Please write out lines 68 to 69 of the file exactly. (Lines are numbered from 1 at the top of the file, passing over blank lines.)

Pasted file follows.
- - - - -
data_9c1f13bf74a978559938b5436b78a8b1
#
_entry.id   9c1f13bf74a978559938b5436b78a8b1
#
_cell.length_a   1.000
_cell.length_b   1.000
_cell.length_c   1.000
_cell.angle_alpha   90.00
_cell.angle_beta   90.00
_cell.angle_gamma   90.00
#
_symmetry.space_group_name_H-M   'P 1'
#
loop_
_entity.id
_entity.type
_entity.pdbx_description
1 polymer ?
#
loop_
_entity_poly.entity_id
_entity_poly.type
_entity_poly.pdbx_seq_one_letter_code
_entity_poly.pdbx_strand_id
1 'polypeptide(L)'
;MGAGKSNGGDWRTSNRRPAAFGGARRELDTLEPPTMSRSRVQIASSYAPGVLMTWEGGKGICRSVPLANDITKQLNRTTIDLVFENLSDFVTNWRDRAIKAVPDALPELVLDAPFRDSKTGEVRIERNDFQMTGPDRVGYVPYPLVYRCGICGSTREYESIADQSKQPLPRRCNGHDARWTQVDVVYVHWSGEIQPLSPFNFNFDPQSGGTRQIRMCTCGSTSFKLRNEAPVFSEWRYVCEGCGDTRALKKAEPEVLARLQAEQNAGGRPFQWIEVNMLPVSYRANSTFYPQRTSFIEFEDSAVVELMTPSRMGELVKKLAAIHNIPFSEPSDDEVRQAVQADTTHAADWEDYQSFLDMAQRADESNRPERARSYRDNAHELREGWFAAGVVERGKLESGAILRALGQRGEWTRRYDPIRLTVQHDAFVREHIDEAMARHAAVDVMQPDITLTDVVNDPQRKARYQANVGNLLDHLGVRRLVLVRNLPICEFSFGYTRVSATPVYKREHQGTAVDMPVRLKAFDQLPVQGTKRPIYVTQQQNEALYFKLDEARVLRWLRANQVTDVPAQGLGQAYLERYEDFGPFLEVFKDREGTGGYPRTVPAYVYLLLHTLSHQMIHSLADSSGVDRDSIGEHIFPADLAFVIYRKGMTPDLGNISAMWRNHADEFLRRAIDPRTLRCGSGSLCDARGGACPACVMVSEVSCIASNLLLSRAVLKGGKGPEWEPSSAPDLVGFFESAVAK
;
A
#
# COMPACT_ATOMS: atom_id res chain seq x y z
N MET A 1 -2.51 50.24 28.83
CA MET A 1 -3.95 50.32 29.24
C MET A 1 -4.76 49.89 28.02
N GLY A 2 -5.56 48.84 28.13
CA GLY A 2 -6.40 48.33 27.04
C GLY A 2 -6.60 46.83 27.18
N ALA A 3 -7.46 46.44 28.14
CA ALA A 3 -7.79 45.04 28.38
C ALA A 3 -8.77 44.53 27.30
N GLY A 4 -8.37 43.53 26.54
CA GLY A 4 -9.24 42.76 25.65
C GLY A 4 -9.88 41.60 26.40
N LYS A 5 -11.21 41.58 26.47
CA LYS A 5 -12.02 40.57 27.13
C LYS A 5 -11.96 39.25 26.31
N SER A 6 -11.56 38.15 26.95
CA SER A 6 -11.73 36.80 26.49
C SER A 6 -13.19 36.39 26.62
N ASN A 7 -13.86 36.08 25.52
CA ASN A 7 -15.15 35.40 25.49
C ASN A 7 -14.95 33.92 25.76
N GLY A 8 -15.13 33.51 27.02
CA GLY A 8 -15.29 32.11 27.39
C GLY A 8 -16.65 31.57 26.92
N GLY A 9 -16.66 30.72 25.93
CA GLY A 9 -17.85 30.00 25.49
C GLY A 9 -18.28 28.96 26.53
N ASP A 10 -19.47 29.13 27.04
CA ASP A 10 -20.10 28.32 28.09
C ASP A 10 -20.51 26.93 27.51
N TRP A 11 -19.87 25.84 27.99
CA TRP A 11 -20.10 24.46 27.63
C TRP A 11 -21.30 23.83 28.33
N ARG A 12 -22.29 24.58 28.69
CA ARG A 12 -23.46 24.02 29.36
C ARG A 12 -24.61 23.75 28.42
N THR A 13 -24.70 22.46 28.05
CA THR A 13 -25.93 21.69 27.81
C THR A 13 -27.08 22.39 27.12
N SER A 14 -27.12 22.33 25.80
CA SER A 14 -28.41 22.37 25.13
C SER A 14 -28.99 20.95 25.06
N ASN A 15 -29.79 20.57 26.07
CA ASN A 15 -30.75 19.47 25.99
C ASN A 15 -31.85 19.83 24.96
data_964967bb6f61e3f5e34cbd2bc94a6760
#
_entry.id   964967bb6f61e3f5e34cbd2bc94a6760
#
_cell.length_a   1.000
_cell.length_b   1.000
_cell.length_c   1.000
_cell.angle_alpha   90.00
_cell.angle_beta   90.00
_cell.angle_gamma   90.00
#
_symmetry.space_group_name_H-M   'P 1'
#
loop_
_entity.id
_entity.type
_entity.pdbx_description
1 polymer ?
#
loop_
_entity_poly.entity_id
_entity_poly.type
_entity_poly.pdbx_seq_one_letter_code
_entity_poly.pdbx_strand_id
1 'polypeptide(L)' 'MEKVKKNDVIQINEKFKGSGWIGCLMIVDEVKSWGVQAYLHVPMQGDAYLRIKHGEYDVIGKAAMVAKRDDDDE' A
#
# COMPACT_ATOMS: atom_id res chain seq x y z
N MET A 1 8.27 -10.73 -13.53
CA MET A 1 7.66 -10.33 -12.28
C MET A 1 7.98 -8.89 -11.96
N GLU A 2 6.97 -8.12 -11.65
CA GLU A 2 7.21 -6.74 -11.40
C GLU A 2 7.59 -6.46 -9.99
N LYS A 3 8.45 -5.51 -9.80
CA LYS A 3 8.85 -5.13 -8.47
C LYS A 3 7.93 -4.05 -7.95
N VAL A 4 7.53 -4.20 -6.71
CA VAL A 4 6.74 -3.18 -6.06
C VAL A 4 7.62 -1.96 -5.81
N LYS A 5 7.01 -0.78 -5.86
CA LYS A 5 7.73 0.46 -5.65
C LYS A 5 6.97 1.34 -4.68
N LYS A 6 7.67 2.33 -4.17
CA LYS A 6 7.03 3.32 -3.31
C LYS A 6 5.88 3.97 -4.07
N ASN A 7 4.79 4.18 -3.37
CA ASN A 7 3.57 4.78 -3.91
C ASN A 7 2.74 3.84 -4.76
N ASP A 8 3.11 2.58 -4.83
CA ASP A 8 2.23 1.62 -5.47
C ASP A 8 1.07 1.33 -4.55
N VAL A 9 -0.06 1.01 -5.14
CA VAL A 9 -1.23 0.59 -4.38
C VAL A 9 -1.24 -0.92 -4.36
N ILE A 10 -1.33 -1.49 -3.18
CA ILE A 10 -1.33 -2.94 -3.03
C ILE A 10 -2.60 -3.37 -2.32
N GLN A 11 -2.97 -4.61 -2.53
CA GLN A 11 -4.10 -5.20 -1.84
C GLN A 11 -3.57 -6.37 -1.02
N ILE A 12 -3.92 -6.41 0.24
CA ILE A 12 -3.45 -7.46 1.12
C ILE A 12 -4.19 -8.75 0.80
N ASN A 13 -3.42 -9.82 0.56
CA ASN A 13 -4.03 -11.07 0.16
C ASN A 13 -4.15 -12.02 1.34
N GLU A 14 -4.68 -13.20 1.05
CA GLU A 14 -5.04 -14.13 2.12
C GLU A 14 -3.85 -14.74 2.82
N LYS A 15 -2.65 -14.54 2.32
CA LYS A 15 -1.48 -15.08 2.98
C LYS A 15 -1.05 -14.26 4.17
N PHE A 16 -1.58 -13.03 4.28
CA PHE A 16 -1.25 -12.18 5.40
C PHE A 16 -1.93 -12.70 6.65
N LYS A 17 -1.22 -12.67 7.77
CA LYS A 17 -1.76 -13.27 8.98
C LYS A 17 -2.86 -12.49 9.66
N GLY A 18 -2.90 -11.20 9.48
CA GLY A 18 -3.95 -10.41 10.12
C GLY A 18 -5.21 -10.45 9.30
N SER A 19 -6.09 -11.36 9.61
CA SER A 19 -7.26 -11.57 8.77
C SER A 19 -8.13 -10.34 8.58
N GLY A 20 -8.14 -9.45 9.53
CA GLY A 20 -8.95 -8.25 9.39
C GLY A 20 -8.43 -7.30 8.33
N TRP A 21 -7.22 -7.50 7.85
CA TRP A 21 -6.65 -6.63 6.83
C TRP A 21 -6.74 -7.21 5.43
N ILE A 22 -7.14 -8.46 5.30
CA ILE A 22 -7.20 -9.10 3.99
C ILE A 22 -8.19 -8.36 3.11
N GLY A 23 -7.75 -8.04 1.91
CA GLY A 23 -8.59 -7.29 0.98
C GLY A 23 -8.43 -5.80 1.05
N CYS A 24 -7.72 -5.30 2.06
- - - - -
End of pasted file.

CA THR A 13 -25.93 21.69 27.81
C THR A 13 -27.08 22.39 27.12